If you are pregnant or planning to conceive during this time, you might be worried about what COVID-19 can do on you and your baby. A good way to ease your anxiety is to understand the effects of coronavirus on maternity and on a newborn.
One of the things you should know is that coronavirus easily spreads from person to person via droplets (i.e. from a cough or a sneeze). Anyone can get it—including pregnant women. Aside from inhaling the virus, you can get it by touching an object or a surface that has the virus on it and then touching your eyes, nose, or mouth.
What are its symptoms?
The most common symptoms of COVID-19 are dry cough and high fevers. Pregnant women who get a high fever on their first trimester can put their baby at risk of particular birth defects. Stillbirth and miscarriage have also been seen in women who are pregnant and have been infected by other coronaviruses and the flu. Limited reports reveal preterm birth, but it is unclear if maternity infection has anything to do with it.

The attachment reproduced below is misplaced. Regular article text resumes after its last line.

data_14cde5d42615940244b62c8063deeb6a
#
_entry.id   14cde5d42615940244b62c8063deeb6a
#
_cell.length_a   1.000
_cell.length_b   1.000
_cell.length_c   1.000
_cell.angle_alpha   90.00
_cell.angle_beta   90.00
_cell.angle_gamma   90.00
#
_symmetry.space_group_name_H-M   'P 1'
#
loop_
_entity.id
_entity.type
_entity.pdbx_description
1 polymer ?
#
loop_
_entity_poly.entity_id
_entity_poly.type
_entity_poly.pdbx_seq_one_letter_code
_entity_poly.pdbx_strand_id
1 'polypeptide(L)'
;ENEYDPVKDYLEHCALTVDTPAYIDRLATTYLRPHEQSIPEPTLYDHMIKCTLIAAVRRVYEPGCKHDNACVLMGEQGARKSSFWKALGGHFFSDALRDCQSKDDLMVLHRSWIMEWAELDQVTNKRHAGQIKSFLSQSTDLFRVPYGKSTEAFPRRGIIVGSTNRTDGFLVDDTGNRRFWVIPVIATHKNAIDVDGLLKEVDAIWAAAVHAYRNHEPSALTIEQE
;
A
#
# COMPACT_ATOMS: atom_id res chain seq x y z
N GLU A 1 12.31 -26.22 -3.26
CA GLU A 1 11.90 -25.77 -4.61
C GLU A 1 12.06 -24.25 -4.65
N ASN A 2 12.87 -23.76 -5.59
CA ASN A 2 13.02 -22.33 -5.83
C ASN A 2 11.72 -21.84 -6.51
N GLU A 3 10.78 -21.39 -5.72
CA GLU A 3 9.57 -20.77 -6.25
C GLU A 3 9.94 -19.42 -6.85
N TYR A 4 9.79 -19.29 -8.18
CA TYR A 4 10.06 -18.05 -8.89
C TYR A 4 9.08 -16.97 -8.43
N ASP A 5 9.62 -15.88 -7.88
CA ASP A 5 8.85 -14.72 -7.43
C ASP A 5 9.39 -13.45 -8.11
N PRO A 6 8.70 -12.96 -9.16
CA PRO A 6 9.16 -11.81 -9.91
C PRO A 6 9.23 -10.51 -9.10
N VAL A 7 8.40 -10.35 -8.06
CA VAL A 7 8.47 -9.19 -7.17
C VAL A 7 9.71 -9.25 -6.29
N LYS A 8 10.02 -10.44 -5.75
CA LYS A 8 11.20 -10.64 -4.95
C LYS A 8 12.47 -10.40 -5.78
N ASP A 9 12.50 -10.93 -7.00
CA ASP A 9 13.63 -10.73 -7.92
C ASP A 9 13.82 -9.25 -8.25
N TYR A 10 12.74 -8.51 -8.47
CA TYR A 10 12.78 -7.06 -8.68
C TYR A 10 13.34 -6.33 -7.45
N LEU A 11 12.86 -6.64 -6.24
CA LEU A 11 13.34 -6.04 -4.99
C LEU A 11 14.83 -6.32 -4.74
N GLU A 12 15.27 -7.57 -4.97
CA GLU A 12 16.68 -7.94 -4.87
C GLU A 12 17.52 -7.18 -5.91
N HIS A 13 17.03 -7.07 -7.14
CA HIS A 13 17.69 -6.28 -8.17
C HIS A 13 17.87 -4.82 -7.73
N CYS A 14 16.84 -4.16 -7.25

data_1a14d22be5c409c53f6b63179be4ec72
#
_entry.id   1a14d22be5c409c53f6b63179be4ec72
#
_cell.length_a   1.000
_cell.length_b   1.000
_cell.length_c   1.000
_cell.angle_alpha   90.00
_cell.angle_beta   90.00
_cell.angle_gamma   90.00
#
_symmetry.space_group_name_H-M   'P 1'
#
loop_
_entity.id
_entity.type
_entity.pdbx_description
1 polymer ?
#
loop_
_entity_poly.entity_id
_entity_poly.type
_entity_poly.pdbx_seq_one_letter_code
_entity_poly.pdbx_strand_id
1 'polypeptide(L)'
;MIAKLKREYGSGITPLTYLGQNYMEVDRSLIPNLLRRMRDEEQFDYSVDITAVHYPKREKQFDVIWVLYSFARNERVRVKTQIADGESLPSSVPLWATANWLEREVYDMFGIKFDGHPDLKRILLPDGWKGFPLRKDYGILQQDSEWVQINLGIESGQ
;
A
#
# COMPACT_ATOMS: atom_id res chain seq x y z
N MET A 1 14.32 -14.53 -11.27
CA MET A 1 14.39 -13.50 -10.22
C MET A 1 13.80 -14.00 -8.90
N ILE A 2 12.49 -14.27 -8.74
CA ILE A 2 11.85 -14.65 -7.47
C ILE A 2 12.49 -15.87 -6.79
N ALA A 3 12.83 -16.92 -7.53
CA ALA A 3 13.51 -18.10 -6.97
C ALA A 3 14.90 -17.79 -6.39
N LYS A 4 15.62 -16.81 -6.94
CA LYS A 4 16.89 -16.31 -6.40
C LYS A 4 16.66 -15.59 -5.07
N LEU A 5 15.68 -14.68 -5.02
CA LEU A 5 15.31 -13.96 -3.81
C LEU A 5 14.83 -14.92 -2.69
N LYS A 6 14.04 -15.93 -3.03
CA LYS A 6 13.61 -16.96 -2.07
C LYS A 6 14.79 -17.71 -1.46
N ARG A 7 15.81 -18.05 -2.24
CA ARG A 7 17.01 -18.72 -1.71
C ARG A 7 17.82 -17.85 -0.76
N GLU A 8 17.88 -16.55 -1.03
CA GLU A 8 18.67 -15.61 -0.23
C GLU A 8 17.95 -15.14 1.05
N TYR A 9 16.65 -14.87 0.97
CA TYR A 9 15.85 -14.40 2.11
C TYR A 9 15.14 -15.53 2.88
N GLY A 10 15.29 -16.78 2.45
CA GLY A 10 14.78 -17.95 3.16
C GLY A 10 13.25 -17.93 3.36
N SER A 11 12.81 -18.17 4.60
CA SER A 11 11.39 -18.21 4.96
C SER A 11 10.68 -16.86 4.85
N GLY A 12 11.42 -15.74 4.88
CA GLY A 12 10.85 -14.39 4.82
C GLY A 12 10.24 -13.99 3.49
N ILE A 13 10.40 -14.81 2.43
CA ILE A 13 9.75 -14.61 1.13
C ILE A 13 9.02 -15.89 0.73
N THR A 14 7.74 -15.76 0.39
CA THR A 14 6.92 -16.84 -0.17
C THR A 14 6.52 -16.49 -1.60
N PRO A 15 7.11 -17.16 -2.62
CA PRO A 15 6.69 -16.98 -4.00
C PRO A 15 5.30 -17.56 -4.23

Can you pass it on to your baby?
At this time, information specific to the effects of COVID-19 on maternity is limited. Research suggests that pregnant women and non-pregnant adults may have the same risk. While it’s still not clear if you can transmit COVID-19 to your baby, newborns may become infected after birth when they catch the virus from another infected person.
So far, there hasn’t been any report of coronavirus being present in breast milk. However, if you are COVID-19 positive, the American Academy of Paediatrics suggests expressing your milk ahead of time and allowing a healthy caregiver to feed it to your child. Otherwise, wear a facemask, keep your face and nose covered, and wash your hands properly before and after handling your baby.
Should you stay home?
Yes, as much as you can. COVID-19 is acknowledged as a global pandemic and cases are increasing everywhere, including in Toronto. Local authorities are doing the best they can to prevent the spread of the virus and make sure that those who are sick receive proper care. However, it still makes sense for pregnant women to be cautious and stay home or remain in isolation to prevent getting infected, as they are currently considered high-risk individuals. That’s because a woman’s immune system is known to be slow to respond to illness when pregnant.